New research from the University of Sydney has found the severity of febrile seizures following vaccination is no different to febrile seizures from another cause, such as from a virus, and that the majority of seizures are short-lived, self-resolving and don’t require ongoing treatment.
While each Australian child would have received 13 vaccinations by the time they reach two years of age, febrile seizures following vaccination accounted only for 6 per cent of all first febrile seizure presentations to hospital.
Febrile seizures are the most common type of childhood seizure affecting approximately 1 in 30 children under six years of age. They are associated with a rise in body temperature and are often caused by a febrile viral illness such as influenza. They are generally short seizures that don’t require treatment. Fever can also occur following a vaccination and can result in a febrile seizure.
Published today in Paediatrics, this is the first prospective study to directly compare the differences in severity and outcomes between febrile seizures following vaccination to other febrile seizures.
“Febrile seizures are not known to cause long-lasting effects, but they are understandably frightening to parents and carers,” said Dr Lucy Deng, lead author and PhD student from University of Sydney and the National Centre for Immunisation Research and Surveillance (NCIRS).
“In our study of 1022 children with their first febrile seizure, we found no difference between febrile seizures following vaccination and other febrile seizures with regard to the length of the seizure, the risk of having another febrile seizure in the first 24 hours, the length of hospital stay, or the need for seizure medication on discharge.
“It is known that some vaccines are associated with an increased rate of febrile seizure at a time when there is a fever peak after vaccination. For example, five to 12 days after a measles-containing vaccine or in the first two days after some influenza vaccines when given together with pneumococcal vaccines.”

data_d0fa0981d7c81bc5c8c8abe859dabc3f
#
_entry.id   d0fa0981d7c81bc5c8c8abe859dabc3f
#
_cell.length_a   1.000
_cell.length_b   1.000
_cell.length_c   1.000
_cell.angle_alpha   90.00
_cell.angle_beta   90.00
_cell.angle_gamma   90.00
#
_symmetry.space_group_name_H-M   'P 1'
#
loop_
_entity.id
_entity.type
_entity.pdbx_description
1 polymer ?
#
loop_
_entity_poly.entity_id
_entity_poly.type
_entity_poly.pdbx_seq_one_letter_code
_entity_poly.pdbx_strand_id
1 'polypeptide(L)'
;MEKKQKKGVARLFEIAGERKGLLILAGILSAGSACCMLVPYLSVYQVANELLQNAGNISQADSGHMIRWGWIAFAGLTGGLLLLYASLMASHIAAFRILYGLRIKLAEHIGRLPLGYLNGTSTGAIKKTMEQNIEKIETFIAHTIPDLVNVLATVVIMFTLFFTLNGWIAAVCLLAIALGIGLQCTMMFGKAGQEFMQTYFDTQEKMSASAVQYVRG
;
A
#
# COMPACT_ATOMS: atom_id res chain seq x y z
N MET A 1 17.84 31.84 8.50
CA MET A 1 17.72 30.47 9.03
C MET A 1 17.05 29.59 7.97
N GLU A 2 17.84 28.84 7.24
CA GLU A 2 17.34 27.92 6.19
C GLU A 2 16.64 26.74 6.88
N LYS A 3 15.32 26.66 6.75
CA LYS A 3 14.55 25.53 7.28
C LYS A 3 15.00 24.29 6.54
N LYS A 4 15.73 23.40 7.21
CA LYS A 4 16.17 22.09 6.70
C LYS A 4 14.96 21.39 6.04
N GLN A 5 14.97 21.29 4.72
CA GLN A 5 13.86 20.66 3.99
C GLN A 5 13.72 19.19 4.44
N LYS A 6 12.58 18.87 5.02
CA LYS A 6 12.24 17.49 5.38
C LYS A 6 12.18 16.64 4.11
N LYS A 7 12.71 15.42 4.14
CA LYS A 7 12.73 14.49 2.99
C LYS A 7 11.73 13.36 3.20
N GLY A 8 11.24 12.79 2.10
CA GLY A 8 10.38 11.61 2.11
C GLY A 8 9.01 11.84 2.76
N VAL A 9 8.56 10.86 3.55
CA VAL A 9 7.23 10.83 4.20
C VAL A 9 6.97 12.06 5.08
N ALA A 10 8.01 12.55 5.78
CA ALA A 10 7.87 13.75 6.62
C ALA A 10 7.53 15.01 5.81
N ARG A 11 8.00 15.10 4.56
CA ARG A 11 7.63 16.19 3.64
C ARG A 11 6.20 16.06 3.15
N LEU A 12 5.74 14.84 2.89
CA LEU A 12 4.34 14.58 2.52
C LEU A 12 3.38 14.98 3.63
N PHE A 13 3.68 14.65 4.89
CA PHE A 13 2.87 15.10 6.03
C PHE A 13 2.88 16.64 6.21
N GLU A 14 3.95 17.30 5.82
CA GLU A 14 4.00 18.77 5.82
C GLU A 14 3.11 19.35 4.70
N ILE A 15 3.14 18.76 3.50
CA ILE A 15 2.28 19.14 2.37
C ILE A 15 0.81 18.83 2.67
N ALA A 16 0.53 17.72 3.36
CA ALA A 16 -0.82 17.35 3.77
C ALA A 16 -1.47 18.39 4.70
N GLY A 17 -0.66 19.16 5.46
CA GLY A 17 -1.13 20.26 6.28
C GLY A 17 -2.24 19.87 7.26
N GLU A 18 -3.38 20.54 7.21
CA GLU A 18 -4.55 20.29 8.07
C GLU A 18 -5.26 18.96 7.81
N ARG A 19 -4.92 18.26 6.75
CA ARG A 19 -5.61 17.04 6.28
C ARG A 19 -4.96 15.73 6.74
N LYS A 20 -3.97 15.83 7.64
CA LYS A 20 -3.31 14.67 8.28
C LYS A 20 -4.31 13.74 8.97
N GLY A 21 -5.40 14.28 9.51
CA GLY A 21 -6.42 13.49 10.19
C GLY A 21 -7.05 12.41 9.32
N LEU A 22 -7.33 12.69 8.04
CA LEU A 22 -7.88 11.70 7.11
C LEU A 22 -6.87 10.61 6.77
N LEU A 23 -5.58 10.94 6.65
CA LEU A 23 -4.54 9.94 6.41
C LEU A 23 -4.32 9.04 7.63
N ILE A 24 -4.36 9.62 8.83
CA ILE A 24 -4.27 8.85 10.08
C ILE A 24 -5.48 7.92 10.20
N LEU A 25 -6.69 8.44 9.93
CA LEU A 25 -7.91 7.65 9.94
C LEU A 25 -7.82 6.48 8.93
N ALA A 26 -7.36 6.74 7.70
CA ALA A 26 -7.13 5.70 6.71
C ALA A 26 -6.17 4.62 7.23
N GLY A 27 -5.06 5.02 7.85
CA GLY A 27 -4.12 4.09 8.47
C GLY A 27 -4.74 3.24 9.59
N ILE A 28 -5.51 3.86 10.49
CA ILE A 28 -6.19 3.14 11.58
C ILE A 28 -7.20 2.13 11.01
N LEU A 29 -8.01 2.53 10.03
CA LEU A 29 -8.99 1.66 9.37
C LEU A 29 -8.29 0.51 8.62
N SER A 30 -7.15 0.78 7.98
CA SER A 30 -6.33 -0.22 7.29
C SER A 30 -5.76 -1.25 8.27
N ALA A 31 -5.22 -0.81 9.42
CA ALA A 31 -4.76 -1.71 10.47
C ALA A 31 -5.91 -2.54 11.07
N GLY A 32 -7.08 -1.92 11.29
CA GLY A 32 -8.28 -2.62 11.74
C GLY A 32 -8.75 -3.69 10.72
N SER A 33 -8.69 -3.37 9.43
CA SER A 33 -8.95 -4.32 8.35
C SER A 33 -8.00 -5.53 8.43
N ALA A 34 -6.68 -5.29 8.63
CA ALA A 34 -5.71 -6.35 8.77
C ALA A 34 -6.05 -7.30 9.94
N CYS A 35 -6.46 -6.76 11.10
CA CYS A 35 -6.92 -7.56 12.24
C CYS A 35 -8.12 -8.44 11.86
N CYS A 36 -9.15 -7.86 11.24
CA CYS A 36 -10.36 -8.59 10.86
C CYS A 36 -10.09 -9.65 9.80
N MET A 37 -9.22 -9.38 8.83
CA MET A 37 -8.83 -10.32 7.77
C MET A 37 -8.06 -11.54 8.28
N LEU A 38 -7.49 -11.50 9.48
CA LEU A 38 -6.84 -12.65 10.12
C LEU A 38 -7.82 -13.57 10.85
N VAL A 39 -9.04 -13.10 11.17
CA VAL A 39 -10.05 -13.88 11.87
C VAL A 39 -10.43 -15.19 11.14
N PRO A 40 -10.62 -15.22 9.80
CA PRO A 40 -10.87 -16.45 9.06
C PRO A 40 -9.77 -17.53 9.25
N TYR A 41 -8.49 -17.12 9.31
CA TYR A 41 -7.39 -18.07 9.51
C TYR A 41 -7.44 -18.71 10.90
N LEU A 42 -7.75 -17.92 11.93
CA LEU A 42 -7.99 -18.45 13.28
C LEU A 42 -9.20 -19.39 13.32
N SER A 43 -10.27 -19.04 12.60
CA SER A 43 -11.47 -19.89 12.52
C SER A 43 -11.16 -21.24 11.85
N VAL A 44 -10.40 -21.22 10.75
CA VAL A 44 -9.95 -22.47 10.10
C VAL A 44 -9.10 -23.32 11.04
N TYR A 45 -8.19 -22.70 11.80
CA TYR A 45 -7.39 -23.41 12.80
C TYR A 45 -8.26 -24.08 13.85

Senior author Associate Professor Nicholas Wood from University of Sydney and NCIRS said: “We hope this gives parents the confidence to continue vaccinating their children, especially now at a time when there have been cases of both measles and whooping cough and we prepare to enter into the flu season.
“In addition to not finding any difference in the severity of seizures, we found 12 percent of children with febrile seizures following vaccination had an infection found on laboratory testing. That is, these children also had a respiratory infection, urinary tract infection or gastroenteritis that may have contributed to the febrile seizure. These children who had both infection and recent vaccination were more likely to stay in hospital for longer compared to those that weren’t found to have an infection.”
The study compared febrile seizures following vaccination to febrile seizures unrelated to vaccination, looking specifically at the length of the seizure, recurrence of seizure, need for intensive care unit admission, length of hospital stay, and use of seizure medication. Researchers collected information on all children who presented to the emergency department at five paediatric hospital across Australia over a 14 month period, through the Paediatric Active Enhanced Disease Surveillance (PAEDS) network.
This study was conceived and led by Associate Professor Nicholas Wood who identified a lack of information on the clinical characteristics of febrile seizures following vaccinations.